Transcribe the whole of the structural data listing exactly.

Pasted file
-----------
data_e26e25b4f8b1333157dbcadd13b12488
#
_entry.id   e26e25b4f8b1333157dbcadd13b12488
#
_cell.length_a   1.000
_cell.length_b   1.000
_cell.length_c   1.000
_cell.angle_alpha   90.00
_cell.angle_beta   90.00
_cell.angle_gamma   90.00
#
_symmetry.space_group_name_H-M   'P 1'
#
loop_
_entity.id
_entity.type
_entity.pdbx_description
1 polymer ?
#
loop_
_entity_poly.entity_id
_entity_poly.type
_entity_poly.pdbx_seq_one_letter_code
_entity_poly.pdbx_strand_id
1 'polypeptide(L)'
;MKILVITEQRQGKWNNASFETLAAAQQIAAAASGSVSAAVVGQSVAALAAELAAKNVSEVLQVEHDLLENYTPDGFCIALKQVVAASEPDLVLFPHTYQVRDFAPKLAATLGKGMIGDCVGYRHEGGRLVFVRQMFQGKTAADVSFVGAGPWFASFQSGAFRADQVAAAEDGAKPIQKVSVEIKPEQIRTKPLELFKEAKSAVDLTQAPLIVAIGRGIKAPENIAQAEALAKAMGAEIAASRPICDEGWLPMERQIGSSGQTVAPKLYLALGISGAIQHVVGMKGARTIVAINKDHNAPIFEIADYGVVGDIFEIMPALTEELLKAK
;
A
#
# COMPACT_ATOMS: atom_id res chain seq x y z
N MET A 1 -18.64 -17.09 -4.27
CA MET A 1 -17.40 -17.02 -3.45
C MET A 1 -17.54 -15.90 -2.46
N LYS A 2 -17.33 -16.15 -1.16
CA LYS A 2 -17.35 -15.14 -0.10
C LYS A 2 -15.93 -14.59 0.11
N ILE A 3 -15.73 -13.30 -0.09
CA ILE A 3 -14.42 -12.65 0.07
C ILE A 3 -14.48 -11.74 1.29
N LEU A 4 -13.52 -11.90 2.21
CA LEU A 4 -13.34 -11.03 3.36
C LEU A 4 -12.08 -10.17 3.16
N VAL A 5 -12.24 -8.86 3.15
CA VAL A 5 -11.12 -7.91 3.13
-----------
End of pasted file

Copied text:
data_e26e25b4f8b1333157dbcadd13b12488
#
_entry.id   e26e25b4f8b1333157dbcadd13b12488
#
_cell.length_a   1.000
_cell.length_b   1.000
_cell.length_c   1.000
_cell.angle_alpha   90.00
_cell.angle_beta   90.00
_cell.angle_gamma   90.00
#
_symmetry.space_group_name_H-M   'P 1'
#
loop_
_entity.id
_entity.type
_entity.pdbx_description
1 polymer ?
#
loop_
_entity_poly.entity_id
_entity_poly.type
_entity_poly.pdbx_seq_one_letter_code
_entity_poly.pdbx_strand_id
1 'polypeptide(L)'
;MKILVITEQRQGKWNNASFETLAAAQQIAAAASGSVSAAVVGQSVAALAAELAAKNVSEVLQVEHDLLENYTPDGFCIALKQVVAASEPDLVLFPHTYQVRDFAPKLAATLGKGMIGDCVGYRHEGGRLVFVRQMFQGKTAADVSFVGAGPWFASFQSGAFRADQVAAAEDGAKPIQKVSVEIKPEQIRTKPLELFKEAKSAVDLTQAPLIVAIGRGIKAPENIAQAEALAKAMGAEIAASRPICDEGWLPMERQIGSSGQTVAPKLYLALGISGAIQHVVGMKGARTIVAINKDHNAPIFEIADYGVVGDIFEIMPALTEELLKAK
;
A
#
# COMPACT_ATOMS: atom_id res chain seq x y z
N MET A 1 -18.64 -17.09 -4.27
CA MET A 1 -17.40 -17.02 -3.45
C MET A 1 -17.54 -15.90 -2.46
N LYS A 2 -17.33 -16.15 -1.16
CA LYS A 2 -17.35 -15.14 -0.10
C LYS A 2 -15.93 -14.59 0.11
N ILE A 3 -15.73 -13.30 -0.09
CA ILE A 3 -14.42 -12.65 0.07
C ILE A 3 -14.48 -11.74 1.29
N LEU A 4 -13.52 -11.90 2.21
CA LEU A 4 -13.34 -11.03 3.36
C LEU A 4 -12.08 -10.17 3.16
N VAL A 5 -12.24 -8.86 3.15
CA VAL A 5 -11.12 -7.91 3.13